Understanding China’s Political System

This report is designed to provide Congress with a perspective on the contemporary political system of China, the only Communist Party-led state in the G-20 grouping of major economies. China’s Communist Party dominates state and society in China, is committed to maintaining a permanent monopoly on power, and is intolerant of those who question its right to rule. Nonetheless, analysts consider China’s political system to be neither monolithic nor rigidly hierarchical. Jockeying among leaders and institutions representing different sets of interests is common at every level of the system.

The report opens with a brief overview of China’s leading political institutions. They include the Communist Party and its military, the People’s Liberation Army; the State, led by the State Council, to which the Party delegates day-to-day administration of the country; and the National People’s Congress (NPC), China’s unicameral legislature. On paper, the NPC has broad powers. In practice, the legislature is controlled by the Communist Party and is able to exercise little of its constitutionally mandated oversight over the state and the judiciary. Following its 18th Congress in November 2012, the Communist Party ushered in a new Party leadership. New State and NPC leaders took office following the opening session of the 12th NPC in March 2013.

Following the overview, this report introduces a number of distinct features of China’s formal political culture and discusses some of their implications for U.S.-China relations. Those features include the fact that China is led not by one leader, but by a committee of seven; that the military is not a national army, but rather an armed wing of the Communist Party; that provincial leaders are powerful players in the system; and that ideology continues to matter in China, with the Communist Party facing vocal criticism from its left flank each time it moves even further away from its Marxist roots. Other themes include the role of meritocracy as a form of legitimization for one-party rule, and ways in which meritocracy is being undermined; the introduction of an element of predictability into elite Chinese politics through the enforcement of term and age limits for holders of public office; the Chinese system’s penchant for long-term planning; and the system’s heavy emphasis on maintaining political stability. The next section of the report discusses governance challenges in the Chinese political system, from “stove-piping” and bureaucratic competition, to the distorting influence of bureaucratic rank, to factionalism, corruption, and weak rule of law.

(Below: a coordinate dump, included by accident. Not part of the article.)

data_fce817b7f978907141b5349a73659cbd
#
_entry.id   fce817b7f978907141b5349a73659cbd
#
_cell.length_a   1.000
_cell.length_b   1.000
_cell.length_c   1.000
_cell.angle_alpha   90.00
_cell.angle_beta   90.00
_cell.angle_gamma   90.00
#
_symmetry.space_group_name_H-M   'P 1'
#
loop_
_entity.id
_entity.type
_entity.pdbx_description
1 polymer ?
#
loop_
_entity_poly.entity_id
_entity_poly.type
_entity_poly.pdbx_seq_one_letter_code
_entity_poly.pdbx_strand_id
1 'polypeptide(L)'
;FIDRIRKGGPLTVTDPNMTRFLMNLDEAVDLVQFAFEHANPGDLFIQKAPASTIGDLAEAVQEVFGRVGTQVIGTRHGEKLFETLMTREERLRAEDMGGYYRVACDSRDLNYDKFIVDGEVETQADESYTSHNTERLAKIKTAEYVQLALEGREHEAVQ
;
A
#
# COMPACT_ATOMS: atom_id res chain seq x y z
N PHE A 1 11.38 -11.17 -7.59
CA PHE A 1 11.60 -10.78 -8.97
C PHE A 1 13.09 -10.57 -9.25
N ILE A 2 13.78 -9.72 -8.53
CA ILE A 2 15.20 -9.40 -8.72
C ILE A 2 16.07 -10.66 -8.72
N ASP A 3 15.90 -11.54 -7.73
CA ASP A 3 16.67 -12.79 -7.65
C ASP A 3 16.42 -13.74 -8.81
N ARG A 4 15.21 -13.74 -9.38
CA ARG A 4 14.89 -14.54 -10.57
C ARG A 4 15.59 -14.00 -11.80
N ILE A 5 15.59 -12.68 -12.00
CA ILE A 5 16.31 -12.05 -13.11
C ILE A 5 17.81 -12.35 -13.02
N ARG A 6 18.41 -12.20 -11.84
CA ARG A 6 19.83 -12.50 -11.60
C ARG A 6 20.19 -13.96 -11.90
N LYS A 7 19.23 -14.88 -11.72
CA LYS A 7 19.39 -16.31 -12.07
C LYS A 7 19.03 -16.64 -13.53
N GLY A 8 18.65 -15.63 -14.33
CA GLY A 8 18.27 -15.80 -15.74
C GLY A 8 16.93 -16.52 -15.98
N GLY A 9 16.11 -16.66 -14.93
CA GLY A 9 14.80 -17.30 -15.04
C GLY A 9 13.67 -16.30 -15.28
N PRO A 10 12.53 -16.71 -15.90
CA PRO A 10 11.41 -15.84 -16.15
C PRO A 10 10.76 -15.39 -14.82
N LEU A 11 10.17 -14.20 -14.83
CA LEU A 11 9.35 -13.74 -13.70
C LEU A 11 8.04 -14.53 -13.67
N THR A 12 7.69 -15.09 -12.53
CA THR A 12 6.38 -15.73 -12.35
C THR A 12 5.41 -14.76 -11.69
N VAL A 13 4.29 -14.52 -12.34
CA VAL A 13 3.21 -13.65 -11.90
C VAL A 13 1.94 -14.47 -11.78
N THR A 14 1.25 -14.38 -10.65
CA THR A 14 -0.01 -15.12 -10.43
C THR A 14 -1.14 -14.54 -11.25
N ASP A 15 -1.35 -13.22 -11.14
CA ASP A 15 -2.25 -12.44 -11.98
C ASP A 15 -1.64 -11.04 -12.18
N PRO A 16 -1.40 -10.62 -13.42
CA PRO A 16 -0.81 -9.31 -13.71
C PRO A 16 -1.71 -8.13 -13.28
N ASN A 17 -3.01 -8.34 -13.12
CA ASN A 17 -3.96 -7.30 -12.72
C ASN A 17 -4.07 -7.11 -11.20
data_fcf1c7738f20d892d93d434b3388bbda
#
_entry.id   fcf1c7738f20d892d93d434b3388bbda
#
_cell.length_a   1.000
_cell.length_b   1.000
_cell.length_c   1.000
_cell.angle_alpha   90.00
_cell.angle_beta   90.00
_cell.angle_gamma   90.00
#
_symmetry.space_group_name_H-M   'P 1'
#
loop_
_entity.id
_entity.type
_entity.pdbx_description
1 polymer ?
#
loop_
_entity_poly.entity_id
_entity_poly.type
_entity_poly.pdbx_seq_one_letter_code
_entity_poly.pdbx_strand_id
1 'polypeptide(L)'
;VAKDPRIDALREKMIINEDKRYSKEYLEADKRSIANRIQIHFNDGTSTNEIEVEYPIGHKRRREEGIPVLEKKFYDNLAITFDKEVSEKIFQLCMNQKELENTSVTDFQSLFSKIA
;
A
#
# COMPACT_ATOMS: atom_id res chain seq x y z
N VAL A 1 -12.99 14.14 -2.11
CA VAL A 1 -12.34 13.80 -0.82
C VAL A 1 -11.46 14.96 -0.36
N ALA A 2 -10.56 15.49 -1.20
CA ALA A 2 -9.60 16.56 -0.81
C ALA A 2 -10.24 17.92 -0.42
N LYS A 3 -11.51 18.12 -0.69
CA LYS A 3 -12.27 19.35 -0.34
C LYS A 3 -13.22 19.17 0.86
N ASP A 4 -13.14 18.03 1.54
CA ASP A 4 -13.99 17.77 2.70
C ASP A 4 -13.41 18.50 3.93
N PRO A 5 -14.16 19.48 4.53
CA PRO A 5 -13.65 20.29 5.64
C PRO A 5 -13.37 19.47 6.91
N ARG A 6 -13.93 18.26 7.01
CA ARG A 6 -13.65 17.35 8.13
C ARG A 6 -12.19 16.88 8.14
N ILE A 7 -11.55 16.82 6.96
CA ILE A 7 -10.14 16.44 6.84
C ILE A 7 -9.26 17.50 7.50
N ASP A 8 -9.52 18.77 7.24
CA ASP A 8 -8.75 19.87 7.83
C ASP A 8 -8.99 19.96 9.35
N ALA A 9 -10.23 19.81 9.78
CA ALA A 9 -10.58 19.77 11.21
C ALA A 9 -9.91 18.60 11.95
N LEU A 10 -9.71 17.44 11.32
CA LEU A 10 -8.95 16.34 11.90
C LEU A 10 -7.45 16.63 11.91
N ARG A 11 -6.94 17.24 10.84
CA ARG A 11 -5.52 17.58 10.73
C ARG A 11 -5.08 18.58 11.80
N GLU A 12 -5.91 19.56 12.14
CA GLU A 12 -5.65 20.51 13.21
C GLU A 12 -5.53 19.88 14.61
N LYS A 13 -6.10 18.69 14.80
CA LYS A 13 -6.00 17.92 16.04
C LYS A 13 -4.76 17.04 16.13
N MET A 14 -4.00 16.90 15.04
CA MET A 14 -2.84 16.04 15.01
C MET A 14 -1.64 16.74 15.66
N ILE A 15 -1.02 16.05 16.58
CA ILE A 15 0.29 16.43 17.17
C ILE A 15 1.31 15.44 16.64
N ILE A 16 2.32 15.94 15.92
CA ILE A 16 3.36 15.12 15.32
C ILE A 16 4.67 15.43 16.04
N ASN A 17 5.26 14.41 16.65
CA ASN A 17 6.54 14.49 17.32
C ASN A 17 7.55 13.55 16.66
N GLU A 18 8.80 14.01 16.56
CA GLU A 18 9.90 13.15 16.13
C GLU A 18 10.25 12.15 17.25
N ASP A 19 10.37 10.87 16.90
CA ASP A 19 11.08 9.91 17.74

The second half of the report is devoted to detailed discussion of China’s formal political structures—the Party, the military, the State, the National People’s Congress, a consultative body known as the China People’s Political Consultative Conference, and China’s eight minor political parties, all of which are loyal to the Communist Party. Also discussed are other political actors who play a role in influencing policy debates, including the media, big business, research institutes, university academics, associations, and grassroots non-governmental organizations. The report concludes with a discussion of prospects for political reform, noting that while China’s new Communist Party chief has called for everyone to be bound by the constitution and law, Party policy is to reject vigorously the notion of a multi-party system, separation of powers, a bicameral legislature, or a federal system, on the grounds that all are unsuited to China’s conditions.

Understanding China's Political System

March 20, 2013 (R41007)



This report is designed to provide Congress with a perspective on the contemporary political system of China, the only Communist Party-led state in the G-20 grouping of major economies. China's Communist Party dominates state and society in China, is committed to maintaining a permanent monopoly on power, and is intolerant of those who question its right to rule. Nonetheless, analysts consider China's political system to be neither monolithic nor rigidly hierarchical. Jockeying among leaders and institutions representing different sets of interests is common at every level of the system.

The report opens with a brief overview of China's leading political institutions. They include the Communist Party and its military, the People's Liberation Army; the State, led by the State Council, to which the Party delegates day-to-day administration of the country; and the National People's Congress (NPC), China's unicameral legislature. On paper, the NPC has broad powers. In practice, the legislature is controlled by the Communist Party and is able to exercise little of its constitutionally mandated oversight over the state and the judiciary. Following its 18th Congress in November 2012, the Communist Party ushered in a new Party leadership. New State and NPC leaders took office following the opening session of the 12th NPC in March 2013.